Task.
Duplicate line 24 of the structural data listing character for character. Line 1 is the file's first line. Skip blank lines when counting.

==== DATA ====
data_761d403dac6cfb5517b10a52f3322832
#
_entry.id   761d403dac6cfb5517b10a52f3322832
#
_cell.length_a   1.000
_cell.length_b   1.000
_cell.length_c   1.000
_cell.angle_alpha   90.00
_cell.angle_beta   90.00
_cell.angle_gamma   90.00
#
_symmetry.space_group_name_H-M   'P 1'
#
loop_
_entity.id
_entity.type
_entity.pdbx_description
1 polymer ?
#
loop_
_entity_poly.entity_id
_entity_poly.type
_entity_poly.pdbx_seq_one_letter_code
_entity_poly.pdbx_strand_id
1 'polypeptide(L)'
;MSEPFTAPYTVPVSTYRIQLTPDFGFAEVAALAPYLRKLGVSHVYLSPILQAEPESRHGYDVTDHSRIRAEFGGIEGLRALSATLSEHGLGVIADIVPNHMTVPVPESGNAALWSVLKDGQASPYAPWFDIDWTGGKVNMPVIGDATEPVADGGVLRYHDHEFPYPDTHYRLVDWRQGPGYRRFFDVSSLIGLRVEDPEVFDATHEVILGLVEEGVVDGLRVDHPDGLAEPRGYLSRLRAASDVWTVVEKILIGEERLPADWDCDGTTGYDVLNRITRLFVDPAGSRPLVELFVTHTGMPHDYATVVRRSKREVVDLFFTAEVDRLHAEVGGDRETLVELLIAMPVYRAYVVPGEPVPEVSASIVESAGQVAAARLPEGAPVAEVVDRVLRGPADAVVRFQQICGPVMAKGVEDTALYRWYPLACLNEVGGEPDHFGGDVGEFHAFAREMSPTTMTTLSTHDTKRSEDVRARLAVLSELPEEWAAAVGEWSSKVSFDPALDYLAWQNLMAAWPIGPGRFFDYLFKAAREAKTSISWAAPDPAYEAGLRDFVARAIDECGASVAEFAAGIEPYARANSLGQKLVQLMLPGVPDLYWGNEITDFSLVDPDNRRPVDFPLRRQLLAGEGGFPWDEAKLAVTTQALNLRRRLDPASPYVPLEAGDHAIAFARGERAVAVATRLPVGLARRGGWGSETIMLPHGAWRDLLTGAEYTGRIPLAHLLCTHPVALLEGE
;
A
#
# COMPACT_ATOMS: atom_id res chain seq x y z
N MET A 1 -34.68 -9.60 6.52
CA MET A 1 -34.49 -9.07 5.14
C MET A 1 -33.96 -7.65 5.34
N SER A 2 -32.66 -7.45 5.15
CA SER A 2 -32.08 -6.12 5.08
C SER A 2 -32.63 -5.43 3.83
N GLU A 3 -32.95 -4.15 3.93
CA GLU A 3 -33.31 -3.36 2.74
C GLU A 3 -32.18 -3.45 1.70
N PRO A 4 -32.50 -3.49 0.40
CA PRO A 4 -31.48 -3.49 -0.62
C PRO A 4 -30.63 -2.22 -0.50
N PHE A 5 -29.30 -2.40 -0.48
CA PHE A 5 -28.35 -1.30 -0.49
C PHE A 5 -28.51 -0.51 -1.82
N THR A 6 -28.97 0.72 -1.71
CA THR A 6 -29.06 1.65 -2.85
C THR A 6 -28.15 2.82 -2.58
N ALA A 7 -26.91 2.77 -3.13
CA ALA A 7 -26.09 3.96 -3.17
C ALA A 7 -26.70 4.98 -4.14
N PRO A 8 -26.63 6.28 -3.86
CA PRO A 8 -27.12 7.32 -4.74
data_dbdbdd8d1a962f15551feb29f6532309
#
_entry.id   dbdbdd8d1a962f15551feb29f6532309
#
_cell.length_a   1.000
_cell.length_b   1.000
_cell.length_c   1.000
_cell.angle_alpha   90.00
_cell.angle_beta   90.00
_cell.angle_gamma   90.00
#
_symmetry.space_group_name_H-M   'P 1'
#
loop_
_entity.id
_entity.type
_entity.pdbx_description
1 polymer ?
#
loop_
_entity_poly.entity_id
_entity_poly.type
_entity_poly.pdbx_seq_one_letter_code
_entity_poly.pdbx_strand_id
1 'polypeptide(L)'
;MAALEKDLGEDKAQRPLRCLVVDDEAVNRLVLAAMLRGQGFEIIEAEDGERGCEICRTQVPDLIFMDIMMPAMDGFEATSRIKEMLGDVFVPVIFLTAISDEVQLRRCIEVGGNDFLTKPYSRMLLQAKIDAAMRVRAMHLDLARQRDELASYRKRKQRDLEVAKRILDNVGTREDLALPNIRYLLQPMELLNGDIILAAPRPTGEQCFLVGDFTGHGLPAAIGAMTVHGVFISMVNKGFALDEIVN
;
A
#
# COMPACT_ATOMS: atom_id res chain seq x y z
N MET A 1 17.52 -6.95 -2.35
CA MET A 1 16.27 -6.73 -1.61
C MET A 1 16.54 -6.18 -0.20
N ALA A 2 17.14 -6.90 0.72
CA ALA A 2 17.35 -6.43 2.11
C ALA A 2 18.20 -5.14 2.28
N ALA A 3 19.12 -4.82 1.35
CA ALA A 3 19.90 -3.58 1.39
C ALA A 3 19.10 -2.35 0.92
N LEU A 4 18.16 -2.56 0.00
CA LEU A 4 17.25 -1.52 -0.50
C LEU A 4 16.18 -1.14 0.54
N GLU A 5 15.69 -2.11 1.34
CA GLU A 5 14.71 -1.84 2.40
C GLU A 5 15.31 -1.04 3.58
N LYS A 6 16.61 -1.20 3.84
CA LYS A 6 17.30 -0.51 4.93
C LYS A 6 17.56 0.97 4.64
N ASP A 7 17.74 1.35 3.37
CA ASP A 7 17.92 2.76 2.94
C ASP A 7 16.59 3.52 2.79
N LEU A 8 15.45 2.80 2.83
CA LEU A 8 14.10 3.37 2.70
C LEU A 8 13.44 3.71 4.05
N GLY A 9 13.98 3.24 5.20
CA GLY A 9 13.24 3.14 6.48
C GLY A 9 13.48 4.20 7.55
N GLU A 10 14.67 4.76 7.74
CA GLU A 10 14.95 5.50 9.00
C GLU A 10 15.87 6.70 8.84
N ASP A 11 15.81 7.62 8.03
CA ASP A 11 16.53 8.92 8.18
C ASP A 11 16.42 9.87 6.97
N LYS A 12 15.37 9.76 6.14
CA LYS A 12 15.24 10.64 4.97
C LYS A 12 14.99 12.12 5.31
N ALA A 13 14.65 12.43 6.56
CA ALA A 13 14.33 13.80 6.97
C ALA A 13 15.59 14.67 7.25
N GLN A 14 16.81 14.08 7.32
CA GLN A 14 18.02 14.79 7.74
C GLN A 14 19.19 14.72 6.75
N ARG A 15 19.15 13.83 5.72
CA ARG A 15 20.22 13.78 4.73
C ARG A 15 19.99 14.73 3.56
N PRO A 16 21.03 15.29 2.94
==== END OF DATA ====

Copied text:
_entity_poly.pdbx_strand_id